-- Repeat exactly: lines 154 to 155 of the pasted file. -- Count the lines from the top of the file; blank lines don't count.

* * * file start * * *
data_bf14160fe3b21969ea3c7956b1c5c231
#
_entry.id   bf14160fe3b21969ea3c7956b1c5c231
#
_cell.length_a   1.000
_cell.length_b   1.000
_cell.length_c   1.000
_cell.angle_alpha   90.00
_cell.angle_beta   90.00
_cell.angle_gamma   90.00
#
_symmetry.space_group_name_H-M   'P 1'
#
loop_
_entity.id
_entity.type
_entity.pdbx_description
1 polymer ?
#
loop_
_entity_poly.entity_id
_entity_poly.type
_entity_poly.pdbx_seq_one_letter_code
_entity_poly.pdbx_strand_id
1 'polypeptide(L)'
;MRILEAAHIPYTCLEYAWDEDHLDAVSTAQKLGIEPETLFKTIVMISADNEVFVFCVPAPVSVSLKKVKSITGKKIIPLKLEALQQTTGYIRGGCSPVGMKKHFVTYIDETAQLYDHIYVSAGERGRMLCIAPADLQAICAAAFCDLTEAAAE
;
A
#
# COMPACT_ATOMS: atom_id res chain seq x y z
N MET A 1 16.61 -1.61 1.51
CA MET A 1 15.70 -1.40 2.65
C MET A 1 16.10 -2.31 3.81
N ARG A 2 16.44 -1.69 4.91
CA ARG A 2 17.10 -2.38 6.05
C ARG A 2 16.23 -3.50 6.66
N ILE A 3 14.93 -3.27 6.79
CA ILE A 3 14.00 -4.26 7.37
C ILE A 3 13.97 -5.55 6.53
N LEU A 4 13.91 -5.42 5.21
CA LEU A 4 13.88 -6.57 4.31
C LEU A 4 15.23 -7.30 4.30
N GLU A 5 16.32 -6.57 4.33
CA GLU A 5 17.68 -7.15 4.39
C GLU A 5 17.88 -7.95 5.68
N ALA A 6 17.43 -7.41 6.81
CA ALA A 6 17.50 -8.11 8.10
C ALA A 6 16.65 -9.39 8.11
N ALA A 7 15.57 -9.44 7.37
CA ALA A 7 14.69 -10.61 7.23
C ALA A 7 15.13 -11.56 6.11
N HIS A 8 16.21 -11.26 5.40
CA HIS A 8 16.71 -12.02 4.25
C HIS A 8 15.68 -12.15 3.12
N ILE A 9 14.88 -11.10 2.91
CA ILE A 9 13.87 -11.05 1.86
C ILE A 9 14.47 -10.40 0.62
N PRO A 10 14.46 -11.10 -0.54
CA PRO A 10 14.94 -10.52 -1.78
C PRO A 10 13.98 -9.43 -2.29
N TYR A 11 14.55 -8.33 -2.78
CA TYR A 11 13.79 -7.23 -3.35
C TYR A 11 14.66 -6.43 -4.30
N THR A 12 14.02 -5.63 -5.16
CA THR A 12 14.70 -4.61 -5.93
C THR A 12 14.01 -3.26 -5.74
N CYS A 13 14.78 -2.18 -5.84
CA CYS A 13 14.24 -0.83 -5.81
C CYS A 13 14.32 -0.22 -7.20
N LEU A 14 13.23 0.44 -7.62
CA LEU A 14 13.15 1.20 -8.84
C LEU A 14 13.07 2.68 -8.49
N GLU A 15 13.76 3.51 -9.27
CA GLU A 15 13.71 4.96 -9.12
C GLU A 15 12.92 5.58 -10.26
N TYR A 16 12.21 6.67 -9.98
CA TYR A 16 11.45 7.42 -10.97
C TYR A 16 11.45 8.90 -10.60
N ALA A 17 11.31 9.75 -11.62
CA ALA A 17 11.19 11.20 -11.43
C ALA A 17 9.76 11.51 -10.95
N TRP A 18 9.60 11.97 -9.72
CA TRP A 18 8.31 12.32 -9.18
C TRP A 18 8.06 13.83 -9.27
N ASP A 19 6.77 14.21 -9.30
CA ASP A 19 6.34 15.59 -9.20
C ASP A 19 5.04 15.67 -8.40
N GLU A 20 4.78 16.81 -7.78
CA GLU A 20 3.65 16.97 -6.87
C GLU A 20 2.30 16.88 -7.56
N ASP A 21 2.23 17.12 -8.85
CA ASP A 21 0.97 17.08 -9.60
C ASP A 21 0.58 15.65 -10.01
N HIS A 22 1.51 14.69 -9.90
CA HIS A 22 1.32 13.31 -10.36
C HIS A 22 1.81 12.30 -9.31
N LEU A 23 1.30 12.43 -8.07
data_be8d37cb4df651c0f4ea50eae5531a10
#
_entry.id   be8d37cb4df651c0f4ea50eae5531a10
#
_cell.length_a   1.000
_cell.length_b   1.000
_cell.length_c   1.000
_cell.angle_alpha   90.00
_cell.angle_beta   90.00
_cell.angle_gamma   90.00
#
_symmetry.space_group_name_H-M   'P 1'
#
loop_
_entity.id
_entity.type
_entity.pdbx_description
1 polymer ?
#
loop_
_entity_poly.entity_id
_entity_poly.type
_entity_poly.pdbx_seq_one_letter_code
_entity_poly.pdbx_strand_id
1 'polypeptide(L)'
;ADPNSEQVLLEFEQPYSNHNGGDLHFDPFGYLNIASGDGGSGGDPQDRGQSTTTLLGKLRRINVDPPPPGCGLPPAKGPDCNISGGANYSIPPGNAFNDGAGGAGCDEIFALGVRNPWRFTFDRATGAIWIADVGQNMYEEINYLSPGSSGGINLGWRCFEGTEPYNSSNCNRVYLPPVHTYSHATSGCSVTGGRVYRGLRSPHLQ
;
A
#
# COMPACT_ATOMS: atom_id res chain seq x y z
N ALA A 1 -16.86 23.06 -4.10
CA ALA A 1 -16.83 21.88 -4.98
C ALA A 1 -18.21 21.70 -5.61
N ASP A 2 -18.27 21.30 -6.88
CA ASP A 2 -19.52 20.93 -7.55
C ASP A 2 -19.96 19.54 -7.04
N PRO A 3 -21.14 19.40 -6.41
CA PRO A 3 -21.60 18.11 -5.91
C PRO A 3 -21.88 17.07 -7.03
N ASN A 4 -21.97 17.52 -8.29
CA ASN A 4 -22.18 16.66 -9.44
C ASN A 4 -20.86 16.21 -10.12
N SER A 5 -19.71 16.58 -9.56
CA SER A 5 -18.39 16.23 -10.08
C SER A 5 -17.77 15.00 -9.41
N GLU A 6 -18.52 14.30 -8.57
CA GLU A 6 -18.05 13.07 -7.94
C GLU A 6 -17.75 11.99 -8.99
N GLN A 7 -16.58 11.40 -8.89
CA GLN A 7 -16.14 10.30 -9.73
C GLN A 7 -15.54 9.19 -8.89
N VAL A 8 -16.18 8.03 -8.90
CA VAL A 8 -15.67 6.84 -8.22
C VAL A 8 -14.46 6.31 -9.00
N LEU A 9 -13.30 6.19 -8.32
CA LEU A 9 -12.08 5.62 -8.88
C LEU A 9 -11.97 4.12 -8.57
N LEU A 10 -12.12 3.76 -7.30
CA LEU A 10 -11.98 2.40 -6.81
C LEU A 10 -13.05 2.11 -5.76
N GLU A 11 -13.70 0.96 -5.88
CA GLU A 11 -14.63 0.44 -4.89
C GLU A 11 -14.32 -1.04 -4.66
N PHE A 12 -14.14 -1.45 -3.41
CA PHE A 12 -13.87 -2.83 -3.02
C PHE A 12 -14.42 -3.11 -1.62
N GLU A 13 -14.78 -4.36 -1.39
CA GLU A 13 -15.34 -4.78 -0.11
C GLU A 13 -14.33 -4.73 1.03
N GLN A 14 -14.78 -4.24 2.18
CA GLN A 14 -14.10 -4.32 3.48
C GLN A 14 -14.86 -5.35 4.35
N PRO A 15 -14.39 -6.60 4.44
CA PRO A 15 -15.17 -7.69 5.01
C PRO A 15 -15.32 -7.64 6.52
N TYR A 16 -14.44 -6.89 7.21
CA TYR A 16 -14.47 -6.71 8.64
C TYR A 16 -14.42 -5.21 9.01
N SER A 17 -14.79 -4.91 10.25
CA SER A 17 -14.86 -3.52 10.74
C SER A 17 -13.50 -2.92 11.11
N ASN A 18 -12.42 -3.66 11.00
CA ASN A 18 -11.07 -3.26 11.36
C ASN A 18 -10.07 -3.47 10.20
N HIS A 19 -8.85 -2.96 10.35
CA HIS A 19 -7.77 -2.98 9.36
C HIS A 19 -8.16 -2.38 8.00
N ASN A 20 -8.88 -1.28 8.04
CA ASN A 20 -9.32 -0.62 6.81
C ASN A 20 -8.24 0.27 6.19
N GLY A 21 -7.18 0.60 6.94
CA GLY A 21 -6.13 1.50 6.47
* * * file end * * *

C LEU A 9 -11.97 4.12 -8.57
N LEU A 10 -12.12 3.76 -7.30